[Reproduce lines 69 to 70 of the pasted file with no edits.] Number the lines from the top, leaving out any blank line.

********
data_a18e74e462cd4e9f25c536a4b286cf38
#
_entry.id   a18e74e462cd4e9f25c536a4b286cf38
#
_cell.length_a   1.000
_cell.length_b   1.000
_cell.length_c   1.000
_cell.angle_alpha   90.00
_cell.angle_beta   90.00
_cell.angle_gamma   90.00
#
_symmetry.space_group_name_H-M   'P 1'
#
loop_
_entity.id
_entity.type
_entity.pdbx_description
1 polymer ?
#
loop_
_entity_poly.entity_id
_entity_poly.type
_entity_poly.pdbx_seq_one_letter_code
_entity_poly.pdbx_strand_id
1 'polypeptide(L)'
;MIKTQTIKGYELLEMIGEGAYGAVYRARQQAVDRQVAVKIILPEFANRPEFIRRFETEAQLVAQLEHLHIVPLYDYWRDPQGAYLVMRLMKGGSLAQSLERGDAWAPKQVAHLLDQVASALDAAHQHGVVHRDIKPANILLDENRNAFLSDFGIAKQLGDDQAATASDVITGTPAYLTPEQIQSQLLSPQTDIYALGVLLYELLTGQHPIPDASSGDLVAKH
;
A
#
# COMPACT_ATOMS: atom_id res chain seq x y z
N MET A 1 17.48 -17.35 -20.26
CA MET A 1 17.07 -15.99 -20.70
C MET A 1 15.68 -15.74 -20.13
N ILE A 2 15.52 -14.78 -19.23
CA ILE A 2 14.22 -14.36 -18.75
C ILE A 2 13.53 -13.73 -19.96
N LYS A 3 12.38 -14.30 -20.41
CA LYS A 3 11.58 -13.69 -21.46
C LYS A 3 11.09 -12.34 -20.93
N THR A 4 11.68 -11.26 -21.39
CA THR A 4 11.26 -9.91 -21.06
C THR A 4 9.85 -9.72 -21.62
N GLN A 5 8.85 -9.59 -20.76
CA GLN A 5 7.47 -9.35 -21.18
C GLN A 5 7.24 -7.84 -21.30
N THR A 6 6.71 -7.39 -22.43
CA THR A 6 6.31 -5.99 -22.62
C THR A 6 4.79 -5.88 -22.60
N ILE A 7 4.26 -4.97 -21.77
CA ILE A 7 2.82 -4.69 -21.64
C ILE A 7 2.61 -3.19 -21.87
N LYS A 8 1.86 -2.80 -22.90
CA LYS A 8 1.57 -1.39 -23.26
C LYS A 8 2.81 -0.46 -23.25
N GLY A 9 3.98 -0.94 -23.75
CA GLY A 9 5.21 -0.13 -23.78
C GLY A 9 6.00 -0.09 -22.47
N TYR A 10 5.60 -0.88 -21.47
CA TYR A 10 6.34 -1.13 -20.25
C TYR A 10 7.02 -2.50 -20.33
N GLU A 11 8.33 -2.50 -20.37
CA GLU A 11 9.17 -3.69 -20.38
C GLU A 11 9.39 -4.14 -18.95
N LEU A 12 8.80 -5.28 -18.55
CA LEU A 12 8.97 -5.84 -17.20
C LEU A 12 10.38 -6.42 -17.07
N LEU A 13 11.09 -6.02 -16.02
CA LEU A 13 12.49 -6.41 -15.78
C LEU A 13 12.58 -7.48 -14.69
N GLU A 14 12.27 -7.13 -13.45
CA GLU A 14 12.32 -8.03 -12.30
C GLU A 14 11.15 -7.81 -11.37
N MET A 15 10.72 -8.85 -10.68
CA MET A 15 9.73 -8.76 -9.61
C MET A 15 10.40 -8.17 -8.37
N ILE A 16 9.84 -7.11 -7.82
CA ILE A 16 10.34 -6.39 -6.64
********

C LEU A 13 12.58 -7.48 -14.69
N GLU A 14 12.27 -7.13 -13.45